And those that avoid and evade paying their taxes should join them on that blacklist as well.

So values-led procurement should be at the heart of government decisions, but it is also about public ownership of public services.

That means not a public-sector bid, but public ownership of our railways.

Not a public sector bid, but public ownership of our ferry services.

It is about municipal ownership of local bus services and energy provision and making more publicly accountable Scottish Water and the Forestry Commission.

And at a UK level it is about taking the Royal Mail back into public ownership as well.

These are the policies we will advance – that start to shift power from the market to working people.

And as part of that we need a Scottish industrial strategy too.

Today’s announcement on Bifab’s future is great news, but it wouldn’t have been possible without the determination and solidarity of the workers, backed by the GMB and Unite.

They didn’t walk away, they worked in.

So we welcome the efforts of the Scottish Government, but it is not enough to lurch from one defensive rescue to the next.

We need forward planning, economic planning and also environmental planning to tackle humanity’s greatest challenge - climate change.

We need democracy in our economy, not just when things go wrong, but to help things go right in the first place.

So we need a Scottish Investment Bank worthy of the name, which under Labour’s plans would form part of a transformative £70 billion of investment over ten years.

And let me be clear about this, as far as the Scottish Labour Party is concerned trade unions have a central role to play in the new economy, not just defending your members, but using your members’ knowledge, skills and capacities to plan for the future.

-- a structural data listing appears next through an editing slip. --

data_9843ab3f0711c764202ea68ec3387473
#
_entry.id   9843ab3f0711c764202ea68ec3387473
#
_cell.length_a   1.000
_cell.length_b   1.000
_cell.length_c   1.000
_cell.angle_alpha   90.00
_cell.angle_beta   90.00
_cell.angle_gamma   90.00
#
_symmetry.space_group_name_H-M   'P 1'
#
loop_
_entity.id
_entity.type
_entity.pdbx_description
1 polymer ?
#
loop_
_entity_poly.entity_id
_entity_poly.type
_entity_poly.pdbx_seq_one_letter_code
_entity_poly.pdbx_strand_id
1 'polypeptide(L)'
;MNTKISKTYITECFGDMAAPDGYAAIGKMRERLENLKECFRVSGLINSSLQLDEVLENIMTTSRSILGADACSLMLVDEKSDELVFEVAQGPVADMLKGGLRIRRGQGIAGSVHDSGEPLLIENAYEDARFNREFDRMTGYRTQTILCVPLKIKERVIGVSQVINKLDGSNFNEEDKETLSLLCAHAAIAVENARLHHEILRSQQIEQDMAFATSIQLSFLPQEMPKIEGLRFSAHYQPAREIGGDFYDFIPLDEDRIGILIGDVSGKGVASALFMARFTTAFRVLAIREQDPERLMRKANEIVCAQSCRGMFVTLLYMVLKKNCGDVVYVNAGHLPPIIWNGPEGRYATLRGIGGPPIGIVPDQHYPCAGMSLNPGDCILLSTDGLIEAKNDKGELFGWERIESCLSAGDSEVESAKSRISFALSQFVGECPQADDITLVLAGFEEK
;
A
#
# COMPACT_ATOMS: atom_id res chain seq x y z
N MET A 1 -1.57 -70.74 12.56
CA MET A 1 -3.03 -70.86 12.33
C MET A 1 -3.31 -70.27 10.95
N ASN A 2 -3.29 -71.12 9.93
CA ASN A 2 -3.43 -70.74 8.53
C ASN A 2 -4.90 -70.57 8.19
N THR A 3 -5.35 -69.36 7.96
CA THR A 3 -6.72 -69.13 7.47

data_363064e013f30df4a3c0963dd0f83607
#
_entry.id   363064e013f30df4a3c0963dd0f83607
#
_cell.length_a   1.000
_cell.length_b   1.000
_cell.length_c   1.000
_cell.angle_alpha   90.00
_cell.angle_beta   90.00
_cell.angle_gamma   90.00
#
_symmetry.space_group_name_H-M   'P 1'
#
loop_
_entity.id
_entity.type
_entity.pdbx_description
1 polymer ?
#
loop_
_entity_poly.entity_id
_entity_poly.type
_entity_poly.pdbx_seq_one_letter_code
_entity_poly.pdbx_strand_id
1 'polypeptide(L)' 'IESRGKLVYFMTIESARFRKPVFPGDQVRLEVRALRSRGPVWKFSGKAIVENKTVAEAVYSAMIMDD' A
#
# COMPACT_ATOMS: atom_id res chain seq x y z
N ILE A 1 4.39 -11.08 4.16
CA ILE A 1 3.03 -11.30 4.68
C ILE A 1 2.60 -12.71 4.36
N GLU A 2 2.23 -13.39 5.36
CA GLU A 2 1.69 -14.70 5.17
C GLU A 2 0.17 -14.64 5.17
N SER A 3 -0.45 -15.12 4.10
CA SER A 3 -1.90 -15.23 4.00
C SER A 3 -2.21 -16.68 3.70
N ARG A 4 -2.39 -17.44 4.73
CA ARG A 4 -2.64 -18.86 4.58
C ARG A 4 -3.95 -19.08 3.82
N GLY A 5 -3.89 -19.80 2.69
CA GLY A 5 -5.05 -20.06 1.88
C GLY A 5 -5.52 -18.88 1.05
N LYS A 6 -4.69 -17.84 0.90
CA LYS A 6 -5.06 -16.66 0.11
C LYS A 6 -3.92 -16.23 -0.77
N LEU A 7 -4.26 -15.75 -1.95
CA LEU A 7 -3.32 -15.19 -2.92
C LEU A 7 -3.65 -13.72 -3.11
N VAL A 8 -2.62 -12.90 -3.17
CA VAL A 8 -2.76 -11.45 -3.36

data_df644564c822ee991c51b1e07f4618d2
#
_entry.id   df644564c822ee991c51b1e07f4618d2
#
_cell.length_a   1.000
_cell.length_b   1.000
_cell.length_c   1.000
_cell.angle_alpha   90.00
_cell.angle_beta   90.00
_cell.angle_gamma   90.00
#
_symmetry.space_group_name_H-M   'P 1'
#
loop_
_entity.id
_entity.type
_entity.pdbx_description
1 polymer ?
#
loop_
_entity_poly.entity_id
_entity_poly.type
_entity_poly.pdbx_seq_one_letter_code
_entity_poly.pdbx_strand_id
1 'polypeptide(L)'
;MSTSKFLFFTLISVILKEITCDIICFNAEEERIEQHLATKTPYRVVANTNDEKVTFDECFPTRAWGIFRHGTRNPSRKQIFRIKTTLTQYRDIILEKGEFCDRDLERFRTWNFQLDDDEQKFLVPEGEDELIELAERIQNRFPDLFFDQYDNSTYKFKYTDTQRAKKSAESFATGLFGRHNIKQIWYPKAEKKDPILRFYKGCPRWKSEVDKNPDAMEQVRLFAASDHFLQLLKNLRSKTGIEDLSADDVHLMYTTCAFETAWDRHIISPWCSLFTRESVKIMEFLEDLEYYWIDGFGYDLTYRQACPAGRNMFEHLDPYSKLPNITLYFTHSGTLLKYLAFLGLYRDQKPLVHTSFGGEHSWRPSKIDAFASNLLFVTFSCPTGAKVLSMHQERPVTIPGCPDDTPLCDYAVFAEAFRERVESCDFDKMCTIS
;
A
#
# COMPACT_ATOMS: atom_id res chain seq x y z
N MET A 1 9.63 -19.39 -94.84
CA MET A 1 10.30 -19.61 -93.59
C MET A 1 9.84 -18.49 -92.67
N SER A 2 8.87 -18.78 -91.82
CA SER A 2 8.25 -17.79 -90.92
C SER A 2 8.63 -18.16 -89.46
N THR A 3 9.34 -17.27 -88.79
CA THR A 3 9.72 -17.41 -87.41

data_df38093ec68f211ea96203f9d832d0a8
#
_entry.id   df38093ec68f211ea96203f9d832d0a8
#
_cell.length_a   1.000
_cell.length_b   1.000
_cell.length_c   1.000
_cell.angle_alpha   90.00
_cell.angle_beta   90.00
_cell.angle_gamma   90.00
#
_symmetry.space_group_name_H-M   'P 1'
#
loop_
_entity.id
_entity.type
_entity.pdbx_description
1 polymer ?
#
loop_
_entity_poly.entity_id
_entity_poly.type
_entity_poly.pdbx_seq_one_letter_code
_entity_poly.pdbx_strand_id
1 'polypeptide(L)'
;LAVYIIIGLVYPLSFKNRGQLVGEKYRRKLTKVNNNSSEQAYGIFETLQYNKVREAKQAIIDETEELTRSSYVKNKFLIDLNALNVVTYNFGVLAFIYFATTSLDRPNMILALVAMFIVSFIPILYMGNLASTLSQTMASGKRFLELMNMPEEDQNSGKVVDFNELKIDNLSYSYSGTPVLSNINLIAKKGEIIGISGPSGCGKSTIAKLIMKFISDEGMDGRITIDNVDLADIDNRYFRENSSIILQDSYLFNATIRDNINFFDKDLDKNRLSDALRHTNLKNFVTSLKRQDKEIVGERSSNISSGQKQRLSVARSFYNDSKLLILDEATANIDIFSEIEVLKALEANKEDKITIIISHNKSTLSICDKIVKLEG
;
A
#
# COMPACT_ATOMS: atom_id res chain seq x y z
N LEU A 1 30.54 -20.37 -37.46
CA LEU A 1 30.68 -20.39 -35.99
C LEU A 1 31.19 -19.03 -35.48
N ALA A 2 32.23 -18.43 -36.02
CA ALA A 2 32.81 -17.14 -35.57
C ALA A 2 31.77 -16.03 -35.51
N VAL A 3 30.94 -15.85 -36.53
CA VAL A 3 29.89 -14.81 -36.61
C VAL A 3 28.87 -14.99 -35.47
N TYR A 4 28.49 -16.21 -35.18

We need to look afresh at who owns the Scottish economy and why we are so vulnerable to external shocks - and why so how much wealth leaks out from our country.

So we need to build the economy from the root up, which is why I have called for a Marcora Law, which would give workers, the preferential right to buy a business when it is put up for sale or facing closure.

Because why shouldn’t the creators of the wealth own the wealth that they create?

If such an avenue was open it would at least give an option to those workers facing redundancy at 2 Sisters in Cambuslang, and at Pinney’s in Annan.

It would put power in their hands instead of in the hands of absentee directors.

And to build a more democratic economy, we must also build a more democratic politics.

The running of NHS Tayside shows that we need to examine again the lines of accountability in our National Health Service.

Scottish local government should be re-empowered and re-resourced – these are where the battle lines of Scottish politics are being drawn, which is why Scottish Labour produced an anti-austerity alternative Scottish budget this year.

Because it is no good talking about being part of an anti-austerity alliance in opposition if you simply practice austerity when you are in government.

The battle lines are also being drawn on Brexit, which is why we must stop this Tory government using Brexit to hoard powers in Westminster and Whitehall, which it should devolve to Edinburgh, Cardiff and Belfast and then on to local communities.

And why we must stop them using Brexit as a power grab for big corporate interests at the expense of the hard won rights of working people at work.

And let me say this we cannot simply defend all the time, we should be on the attack.

To take one example we should be making the case for a rebalancing of working time:

In simple terms it is time we ended the UK opt-out of the Working Time Directive which allows for over a quarter of a million workers in Scotland alone to work excessive hours and so flout health and safety rules.

The 48 hour opt out should be managed out with no loss of earnings.

Because no longer should we build our economy on a low pay, long hours culture.